Boquillas del Carmen, Mexico is located directly across the Rio Grande River, near the Village Camground in Big Bend. In days past, $2.00 would get you a boat ride across the river and you get ride a donkey to the local cantina for a warm beer and a burrito. Those days are gone now since 9-11 with the border closing.
Update 3/27 from a Big Bend Blog:
Boquillas Border Crossing?
"In the happy, peaceful, carefree world before 9-11, there was a border crossing in Big Bend National Park, specifically at Boquillas. The Mexican locals had long used this convenient gateway to the United States to sell handmade items to park visitors and to buy food, while Americans could use the crossing to safely pass into Mexico. The multicultural feel of Big Bend was evident through free trade and a mixing of ideas, items, and languages. In May of 2002, that crossing was closed by Homeland Security, and stayed that way since. But will that be changing soon?
The Department of Homeland Security is now planning to open the crossing this year, hoping to again provide a safe and convenient Port of Entry between Big Bend and Boquillas del Carmen. This news is not, well, new. The announcement has been floating around since the beginning of this year, and it's been on display on the official National Park Service planning site since February.
The possible benefits for the park are obvious. There would be more travel to and from the park area, meaning more convenient businesses would be established in the region. Seeing Mexican traders in the visitor areas again may be refreshing to some of you, and a great way to buy souvenirs. Biologists and naturalists have long wanted the crossing to reopen for them to better study the movement of animals in the region, since birds and coyotes know no boundaries. Remembering that the next closest port of entry is over one hundred miles away, we can see how this crossing will be useful for many on both the American and Mexican sides.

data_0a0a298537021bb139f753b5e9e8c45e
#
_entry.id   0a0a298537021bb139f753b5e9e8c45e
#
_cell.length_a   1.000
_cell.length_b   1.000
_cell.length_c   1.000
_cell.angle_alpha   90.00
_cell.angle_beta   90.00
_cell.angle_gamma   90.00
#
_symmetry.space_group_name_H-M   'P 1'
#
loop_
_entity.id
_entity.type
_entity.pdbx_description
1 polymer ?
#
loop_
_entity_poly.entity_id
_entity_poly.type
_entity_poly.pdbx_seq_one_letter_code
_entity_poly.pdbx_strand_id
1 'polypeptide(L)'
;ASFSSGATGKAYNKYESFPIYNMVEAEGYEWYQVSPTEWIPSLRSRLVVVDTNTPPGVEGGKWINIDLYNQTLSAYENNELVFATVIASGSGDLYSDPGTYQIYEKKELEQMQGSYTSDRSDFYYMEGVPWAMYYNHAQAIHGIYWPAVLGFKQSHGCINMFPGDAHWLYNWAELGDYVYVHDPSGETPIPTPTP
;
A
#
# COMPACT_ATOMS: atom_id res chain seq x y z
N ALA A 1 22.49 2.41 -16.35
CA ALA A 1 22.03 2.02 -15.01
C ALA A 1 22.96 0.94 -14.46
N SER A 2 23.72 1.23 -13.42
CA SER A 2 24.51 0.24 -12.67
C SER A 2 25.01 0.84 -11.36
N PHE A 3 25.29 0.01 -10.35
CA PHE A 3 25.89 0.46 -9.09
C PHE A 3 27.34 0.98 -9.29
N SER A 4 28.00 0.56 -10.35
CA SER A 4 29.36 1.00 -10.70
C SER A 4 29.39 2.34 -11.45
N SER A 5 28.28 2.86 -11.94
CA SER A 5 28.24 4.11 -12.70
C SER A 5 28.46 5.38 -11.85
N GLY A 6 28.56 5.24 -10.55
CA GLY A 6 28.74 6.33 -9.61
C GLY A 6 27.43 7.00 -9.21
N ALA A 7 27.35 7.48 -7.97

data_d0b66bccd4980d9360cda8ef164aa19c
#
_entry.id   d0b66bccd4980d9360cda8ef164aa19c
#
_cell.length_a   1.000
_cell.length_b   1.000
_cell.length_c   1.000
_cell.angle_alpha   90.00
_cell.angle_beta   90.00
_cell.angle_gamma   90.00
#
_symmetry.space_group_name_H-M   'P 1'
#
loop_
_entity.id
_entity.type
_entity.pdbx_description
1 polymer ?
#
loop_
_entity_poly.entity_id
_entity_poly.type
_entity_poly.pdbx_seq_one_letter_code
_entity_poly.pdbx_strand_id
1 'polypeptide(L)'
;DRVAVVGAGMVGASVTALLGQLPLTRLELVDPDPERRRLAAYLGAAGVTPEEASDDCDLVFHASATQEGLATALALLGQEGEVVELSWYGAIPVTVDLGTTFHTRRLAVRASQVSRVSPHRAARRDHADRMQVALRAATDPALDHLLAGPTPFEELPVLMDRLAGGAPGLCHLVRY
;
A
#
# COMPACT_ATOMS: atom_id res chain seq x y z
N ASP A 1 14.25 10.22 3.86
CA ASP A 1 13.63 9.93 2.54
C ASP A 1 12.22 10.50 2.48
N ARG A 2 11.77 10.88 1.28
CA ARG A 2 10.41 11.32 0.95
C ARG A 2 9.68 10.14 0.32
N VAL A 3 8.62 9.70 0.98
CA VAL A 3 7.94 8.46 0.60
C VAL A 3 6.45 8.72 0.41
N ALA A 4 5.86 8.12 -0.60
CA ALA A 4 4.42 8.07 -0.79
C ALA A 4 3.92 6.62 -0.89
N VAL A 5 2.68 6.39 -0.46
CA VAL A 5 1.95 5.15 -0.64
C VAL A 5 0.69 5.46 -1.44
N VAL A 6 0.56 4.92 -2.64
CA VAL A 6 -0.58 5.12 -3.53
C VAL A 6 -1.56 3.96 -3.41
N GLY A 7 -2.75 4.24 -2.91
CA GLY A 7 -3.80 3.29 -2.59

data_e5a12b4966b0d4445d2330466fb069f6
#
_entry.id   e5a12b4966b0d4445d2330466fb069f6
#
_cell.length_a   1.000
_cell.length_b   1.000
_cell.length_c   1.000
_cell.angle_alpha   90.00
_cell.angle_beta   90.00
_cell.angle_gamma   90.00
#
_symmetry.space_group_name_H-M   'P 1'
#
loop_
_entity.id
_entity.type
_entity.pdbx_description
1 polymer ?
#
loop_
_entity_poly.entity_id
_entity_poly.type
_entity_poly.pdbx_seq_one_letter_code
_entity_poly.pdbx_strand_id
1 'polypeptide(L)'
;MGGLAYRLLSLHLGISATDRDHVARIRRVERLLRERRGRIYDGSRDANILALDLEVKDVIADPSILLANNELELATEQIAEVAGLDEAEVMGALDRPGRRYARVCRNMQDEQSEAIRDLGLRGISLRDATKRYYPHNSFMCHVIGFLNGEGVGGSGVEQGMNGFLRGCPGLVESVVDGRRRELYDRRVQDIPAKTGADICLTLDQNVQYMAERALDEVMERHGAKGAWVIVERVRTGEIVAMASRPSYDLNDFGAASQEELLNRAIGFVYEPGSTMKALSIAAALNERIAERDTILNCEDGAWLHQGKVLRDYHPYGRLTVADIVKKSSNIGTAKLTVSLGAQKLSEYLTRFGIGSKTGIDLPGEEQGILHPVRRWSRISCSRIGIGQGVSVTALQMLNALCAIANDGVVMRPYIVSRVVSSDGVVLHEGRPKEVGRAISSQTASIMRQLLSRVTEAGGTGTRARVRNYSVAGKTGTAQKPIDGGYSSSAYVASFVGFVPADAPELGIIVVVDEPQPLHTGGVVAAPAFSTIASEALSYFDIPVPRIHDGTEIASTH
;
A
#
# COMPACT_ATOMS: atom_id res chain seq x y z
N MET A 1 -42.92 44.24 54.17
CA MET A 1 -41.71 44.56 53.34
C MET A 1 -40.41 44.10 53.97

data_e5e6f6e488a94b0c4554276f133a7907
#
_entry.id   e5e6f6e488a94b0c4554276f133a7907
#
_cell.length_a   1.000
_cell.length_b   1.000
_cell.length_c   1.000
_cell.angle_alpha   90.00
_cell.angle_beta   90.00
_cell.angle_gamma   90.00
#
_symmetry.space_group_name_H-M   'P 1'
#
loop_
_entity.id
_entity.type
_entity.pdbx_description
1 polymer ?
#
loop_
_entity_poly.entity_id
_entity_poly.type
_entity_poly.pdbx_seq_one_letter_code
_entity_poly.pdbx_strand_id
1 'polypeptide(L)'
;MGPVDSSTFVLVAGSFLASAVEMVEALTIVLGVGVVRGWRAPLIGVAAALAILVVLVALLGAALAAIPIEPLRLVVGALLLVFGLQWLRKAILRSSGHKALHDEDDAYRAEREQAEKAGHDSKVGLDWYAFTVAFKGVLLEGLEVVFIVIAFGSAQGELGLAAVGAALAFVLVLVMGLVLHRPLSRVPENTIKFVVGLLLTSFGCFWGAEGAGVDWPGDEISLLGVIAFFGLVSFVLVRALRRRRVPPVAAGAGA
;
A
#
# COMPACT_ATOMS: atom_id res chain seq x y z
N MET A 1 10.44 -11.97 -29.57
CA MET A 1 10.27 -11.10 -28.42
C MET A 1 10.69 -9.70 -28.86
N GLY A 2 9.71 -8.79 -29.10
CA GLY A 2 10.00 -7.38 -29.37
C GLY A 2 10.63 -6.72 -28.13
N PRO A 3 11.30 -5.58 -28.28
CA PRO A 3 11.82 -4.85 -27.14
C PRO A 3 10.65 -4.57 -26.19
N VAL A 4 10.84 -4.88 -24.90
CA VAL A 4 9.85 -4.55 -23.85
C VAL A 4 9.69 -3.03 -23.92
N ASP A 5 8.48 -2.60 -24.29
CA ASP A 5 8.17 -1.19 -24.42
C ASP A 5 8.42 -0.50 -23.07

But are there also dangers for this crossing? Border officials say no, since those using the port would have to present the proper papers, even if through a digital camera (with a Border Officer on the other side). But one must stop and wonder...
"Just a week and a half ago, on March 12, Park officials were called to investigate a broken down truck on Black Gap Road. They found 2,179 pounds of marijuana inside, stored in metal strong boxes. The vehicle had been abandoned and the owners had walked back south to Mexico.
That's just an example of the drug trafficking going on all the time. Will it affect the opening of the border crossing? Time will tell. Of course, it's important to note that this truck crossed without an official Port of Entry, and increased presence of Border Officials in and around the park may serve as a deterrent."
Big Bend National ParkBoquillas del Carmencasita adventures